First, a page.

Friday, January 30, 2009

The Loudness War

Hi Everyone,

I neglected to properly introduce myself in my previous blog entry, so I figured I'd do so here. I'm Dr. Something, or Alison. Feel free to address me as either. I'd like to thank Goldie and the rest of the Crappy Indie crew for welcoming me into this prestigious fold. I'm very excited about adding my typewritten voice to this web publication.

So... onto an aesthetic discussion I've previously thought about bringing up in an online music forum, namely The Loudness War™.

This term refers to a trend in music mastering, wherein engineers use a shitload of compression in order to up the entire volume level of a recording and make it "stand out" among other recordings. While this process increases the overall volume level and "punch" of recordings, it also decreases the dynamic level, The quietest moments become considerably louder, while the loudest are bound by the physical limitations of the medium (there's about a 50dB range for vinyl, and a 90dB range for CDs). So you get something that's just all around loud, and often these louder recordings peak so often and intensely that they cause distortion.

Basically, I'm hugely into dynamics. The first music I fell in love with as a kid that wasn't something my parents were listening to was Beethoven's symphonies. Boy was I a rebellious kid! I'd argue that his music's most salient feature is its intense use of dynamics, and ever since, I've often gravitated toward music of many different genres that makes dramatic use of quiet and loud sounds and many levels in between. And while I'm not a sound engineer, I've still noticed this trend and it irritates the hell out of me.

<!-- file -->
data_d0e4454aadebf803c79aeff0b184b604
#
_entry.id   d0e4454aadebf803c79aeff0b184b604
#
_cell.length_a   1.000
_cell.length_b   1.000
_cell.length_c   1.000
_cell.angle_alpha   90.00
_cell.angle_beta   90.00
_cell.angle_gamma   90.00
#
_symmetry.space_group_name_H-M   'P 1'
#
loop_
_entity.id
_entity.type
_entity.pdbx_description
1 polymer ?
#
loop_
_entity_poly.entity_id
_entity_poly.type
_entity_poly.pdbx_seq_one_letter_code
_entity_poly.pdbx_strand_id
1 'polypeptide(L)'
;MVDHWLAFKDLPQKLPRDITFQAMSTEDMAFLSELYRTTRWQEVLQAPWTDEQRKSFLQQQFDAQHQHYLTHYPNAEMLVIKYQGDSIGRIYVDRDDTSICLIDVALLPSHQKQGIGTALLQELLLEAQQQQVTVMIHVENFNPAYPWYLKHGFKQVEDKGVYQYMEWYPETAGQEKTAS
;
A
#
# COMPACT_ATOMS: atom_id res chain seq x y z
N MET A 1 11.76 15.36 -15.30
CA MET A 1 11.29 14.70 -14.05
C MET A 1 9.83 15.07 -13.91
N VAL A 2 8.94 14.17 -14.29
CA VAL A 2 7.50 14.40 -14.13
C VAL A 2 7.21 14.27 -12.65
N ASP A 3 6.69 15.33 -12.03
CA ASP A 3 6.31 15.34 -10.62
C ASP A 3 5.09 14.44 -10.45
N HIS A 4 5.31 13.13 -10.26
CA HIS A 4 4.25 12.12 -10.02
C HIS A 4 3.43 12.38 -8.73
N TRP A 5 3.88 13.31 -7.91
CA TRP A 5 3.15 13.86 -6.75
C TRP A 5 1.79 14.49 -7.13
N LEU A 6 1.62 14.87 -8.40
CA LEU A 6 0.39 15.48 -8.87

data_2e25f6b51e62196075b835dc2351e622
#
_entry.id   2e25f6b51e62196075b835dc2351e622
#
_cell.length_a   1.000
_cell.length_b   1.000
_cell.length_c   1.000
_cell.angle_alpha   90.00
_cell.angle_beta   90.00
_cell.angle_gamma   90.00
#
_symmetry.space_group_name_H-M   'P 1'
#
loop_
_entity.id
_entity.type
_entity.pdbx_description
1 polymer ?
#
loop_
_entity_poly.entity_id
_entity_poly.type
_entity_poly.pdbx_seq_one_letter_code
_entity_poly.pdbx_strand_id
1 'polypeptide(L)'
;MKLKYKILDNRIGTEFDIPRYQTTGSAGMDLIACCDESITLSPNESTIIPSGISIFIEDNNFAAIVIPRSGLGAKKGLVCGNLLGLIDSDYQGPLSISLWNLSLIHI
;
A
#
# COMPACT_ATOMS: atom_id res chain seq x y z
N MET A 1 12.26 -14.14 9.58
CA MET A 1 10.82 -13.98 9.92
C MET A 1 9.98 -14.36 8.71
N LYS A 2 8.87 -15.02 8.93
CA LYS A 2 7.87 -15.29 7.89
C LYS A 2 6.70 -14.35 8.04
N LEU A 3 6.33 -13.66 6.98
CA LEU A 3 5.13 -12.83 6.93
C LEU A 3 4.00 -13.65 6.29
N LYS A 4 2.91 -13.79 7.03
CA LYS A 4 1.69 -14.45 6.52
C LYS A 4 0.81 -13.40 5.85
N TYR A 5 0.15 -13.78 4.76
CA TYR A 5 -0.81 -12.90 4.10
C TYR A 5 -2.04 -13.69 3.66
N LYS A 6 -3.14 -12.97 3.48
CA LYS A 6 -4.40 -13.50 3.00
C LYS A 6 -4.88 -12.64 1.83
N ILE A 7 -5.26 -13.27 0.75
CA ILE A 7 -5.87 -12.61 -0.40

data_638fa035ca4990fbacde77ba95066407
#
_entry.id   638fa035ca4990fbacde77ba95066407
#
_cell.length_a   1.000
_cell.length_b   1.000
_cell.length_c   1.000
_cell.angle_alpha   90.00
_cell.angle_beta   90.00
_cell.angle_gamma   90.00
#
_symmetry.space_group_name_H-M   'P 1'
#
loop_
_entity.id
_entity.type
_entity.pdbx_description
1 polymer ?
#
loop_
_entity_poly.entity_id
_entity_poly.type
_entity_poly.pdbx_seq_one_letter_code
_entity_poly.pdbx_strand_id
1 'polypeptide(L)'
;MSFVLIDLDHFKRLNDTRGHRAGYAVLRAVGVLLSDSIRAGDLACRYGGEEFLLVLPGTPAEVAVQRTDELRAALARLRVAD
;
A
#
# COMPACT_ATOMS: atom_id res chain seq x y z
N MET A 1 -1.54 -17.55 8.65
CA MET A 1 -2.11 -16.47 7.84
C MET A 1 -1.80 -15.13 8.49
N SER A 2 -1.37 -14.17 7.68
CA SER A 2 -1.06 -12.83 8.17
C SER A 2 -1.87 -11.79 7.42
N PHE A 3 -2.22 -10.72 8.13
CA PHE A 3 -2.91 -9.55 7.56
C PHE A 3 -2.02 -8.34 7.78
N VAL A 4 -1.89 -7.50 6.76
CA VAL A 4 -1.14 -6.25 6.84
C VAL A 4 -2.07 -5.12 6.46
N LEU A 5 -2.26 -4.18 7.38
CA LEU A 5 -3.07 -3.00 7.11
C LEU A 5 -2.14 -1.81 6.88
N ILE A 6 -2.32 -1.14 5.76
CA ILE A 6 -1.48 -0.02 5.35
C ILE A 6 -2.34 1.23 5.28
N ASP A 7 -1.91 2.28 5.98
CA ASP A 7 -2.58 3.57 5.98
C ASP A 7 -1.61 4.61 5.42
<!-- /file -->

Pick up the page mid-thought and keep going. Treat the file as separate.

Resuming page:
Earlier today I stumbled upon this essay by recording engineer George Graham, that does a fantastic job of both describing this trend (far better than my above summary), and articulating frusrtation at the loss of dynamics in these works. And that essay is what prompted this post, especially his mention of many home or low budget recordings taking on this quality, due to widespread and user-friendly computer programs that allow for easy or even automatic compression of recordings. While I definitely understand that some bands with a bigger, fuzzier sound can sound fine under those circumstances, I hear a lot of music, including (perhaps especially) indie recordings where such hyper-compression is used seemingly as a way to make projects sound more polished or "pro," in comparison to raw, unmastered demos. I find it particularly sad to hear acoustic albums that are "over-mastered" in this way. It seems to plasticize the sound of acoustic instruments, leaving them devoid of their natural texture and timbre. I'm always sad when I see a great live group, get their CD, and not only the jewel case, but the music ends up being coated in shrink-wrap.

Has anyone else noticed or been bothered by this? Conversely, is there anyone who prefers the louder, more compressed recordings for their greater punch and uniformity? I'd be interested to see if there are other Portland indie fans who have an opinon on this.


Amber Dawn said...